Just reading through the Fall issue of Carl Hagberg’s “Shareholder Service Optimizer” – chock full of great stuff as always – and Carl has given me permission to post this excerpt based on his recent experience as independent tabulator at Intel’s novel annual meeting (which I previously blogged about):
Your editor has the honor to serve as the Inspector of Election at Intel’s 2009 annual meeting, the first “virtual annul meeting” ever. In an interesting twist of fate, he had testified a few years ago about why a “virtual annual meeting” that had been proposed by a group of vulture capitalists would not work – simply because the proper technology to allow “virtual voting” in a secure and auditable fashion could not then be put into place … at least by that group. So he was already on the record, under oath, as to what would really be required to pass muster. We’re here to tell you that Broadridge has “cracked the code” technologically, but that the meeting – and the technology – was really cool.
Intel, of course has provided a “live” webcast of its meeting in previous years. And they’d also solicited shareholder questions over the web in advance of the meeting. What was totally new, however, was the virtual, on-line, real-time voting feature.
Here’s how it worked: Broadridge closed the voting sties in advance of the meeting in order to establish the quorum and arrive at firm “preliminary numbers”. Then, they reopened the polls – for internet voting only – shortly before the meeting began. As shareholders registered for the live webcast they were asked to enter their identifying numbers (from the proxy card if they were registered holders, or from the VIF if they were street-name holders) if they wished to have the opportunity to vote “live” during the meeting.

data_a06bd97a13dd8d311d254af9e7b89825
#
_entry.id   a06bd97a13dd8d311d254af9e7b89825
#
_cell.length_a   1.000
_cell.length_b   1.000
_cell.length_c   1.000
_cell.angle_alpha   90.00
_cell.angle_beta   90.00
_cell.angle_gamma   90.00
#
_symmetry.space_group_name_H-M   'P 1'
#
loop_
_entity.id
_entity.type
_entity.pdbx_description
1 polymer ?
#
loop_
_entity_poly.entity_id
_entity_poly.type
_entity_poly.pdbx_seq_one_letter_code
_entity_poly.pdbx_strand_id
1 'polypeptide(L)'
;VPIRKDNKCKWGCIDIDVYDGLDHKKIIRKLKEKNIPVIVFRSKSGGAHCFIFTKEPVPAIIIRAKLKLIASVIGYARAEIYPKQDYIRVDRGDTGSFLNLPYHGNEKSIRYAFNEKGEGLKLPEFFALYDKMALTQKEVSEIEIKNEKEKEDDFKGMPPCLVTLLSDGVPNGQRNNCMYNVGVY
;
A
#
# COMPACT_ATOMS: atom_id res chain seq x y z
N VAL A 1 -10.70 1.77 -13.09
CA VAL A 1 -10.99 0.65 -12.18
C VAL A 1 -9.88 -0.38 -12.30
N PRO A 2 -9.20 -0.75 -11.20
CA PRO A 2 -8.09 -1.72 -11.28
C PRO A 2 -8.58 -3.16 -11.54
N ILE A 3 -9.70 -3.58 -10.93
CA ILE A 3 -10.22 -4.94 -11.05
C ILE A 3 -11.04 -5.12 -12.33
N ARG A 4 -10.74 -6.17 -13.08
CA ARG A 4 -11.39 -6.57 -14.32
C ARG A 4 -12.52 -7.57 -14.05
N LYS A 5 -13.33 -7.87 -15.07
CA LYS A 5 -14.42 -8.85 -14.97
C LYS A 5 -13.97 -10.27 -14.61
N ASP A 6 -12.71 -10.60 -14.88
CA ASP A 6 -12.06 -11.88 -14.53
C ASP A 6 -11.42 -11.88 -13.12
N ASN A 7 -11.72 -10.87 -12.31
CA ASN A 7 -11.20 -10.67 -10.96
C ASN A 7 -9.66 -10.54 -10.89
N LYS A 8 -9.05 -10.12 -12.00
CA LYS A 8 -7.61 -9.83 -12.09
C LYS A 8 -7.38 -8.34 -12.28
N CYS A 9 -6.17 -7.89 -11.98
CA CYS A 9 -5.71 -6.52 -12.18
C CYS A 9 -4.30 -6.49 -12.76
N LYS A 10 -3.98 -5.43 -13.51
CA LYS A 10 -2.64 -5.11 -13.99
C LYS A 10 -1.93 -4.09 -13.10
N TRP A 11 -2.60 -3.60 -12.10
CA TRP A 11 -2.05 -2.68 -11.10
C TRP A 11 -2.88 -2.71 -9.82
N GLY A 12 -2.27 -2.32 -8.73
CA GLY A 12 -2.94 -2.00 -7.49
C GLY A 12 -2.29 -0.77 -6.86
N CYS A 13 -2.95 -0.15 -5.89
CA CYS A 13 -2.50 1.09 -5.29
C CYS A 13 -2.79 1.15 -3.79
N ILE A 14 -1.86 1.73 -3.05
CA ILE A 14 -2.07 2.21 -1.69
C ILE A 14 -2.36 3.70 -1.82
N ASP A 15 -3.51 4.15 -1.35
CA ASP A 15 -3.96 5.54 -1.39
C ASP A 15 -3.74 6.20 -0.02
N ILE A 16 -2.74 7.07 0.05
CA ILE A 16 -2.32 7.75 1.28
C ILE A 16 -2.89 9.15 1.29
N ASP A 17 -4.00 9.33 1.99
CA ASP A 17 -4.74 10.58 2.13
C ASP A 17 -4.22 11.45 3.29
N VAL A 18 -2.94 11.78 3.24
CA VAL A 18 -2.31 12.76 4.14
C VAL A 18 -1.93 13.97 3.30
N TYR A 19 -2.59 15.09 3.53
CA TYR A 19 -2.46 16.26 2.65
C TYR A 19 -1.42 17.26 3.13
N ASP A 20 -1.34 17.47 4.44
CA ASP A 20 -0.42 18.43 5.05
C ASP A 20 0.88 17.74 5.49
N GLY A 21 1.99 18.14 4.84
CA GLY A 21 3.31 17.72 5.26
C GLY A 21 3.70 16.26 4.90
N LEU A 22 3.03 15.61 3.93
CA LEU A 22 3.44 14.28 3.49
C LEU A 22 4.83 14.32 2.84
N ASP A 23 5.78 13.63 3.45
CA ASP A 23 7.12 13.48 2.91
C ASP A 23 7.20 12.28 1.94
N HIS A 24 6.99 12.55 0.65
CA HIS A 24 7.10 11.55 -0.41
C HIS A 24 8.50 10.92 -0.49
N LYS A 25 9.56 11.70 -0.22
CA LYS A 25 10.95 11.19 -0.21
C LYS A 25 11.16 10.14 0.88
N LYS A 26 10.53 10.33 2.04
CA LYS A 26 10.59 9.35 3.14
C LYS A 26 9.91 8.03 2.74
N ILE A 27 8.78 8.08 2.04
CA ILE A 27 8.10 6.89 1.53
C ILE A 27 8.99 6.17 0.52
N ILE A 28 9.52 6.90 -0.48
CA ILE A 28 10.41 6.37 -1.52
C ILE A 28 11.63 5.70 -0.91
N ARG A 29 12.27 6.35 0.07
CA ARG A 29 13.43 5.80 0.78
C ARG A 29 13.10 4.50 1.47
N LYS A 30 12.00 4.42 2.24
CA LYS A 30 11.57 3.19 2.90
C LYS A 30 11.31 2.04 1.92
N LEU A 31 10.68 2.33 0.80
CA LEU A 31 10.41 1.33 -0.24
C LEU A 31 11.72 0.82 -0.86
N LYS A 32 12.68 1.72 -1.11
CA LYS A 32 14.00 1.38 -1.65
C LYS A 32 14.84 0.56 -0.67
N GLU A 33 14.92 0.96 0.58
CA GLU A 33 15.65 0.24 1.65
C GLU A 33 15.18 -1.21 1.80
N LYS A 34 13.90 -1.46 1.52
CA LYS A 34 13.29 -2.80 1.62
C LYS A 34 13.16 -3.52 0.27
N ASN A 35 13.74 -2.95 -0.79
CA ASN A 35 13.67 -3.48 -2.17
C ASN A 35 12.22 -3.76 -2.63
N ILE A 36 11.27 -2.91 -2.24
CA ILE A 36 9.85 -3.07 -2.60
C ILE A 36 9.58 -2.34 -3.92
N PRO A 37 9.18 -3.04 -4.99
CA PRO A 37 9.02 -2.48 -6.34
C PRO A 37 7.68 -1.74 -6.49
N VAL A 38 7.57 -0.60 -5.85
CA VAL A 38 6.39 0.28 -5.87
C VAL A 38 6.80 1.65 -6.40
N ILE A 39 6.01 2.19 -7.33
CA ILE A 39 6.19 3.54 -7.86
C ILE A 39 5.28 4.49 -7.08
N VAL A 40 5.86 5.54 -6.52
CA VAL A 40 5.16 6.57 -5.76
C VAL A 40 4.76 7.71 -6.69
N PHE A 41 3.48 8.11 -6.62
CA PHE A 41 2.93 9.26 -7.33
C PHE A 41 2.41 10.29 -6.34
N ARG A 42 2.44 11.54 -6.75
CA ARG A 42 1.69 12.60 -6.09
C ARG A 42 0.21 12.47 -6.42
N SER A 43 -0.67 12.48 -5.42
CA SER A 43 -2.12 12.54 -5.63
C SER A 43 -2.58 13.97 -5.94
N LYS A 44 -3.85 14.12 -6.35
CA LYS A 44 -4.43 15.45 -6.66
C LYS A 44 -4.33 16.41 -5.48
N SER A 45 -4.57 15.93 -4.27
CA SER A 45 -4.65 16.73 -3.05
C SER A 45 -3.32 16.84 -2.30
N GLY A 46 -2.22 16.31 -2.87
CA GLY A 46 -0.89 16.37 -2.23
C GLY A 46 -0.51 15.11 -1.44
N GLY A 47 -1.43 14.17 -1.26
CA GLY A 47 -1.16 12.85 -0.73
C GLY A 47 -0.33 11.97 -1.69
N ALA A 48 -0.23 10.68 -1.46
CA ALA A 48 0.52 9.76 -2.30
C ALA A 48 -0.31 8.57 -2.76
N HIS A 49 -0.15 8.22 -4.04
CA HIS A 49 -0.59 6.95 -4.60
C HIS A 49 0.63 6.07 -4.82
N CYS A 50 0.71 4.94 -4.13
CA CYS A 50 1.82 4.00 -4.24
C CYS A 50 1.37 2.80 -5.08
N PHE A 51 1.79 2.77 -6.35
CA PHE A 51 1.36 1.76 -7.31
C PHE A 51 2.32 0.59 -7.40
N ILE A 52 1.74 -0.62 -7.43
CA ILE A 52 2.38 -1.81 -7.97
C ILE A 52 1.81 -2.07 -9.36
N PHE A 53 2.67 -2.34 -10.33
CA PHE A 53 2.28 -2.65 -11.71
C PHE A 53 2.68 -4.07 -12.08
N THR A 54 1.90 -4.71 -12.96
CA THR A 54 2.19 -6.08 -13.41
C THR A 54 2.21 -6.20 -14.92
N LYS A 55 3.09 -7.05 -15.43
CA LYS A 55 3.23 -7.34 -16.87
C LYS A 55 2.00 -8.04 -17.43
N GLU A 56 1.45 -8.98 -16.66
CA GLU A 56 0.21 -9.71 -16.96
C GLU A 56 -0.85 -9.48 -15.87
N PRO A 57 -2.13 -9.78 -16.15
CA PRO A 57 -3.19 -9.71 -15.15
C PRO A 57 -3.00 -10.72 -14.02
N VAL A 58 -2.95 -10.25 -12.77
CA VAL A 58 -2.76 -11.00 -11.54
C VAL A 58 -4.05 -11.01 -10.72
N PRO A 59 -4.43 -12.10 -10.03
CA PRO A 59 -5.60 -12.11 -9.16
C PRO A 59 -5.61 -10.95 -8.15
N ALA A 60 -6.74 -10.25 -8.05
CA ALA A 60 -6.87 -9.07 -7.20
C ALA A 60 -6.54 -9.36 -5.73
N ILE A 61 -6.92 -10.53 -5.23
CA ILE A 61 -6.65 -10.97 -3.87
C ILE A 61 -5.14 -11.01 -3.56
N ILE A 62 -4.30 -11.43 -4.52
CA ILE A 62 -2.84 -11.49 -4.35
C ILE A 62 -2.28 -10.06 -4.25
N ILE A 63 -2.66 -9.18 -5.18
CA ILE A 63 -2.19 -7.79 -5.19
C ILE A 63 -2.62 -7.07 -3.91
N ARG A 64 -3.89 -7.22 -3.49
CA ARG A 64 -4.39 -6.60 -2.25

While normally your editor does not vote his own proxy if he’s the inspector … to be sort of “super-independent” … he logged on in this case, in order to see exactly how the system was working. A box popped up almost instantly on his computer screen verifying that he was entitled to vote, and providing the spots he’d need to click on in order to make his selections.
As the live webcast began – with a few second delay that was also kind of cool to observe along with the “really live meeting” – the box remained open on the right-hand side of the screen. Since his vote has really immaterial in terms of the outcomes – and since he wanted to see exactly how things would work, he decided to cast his votes midway through.
A new screen popped up to tell him his votes had been recorded … and that he could click again if he wished to change his mind or keep his options open during the course of the meeting, which he did. When the polls were declared closed, the voting screen instantly disappeared, and a message popped up to inform viewers that the voting period had closed. How cool could this possibly be!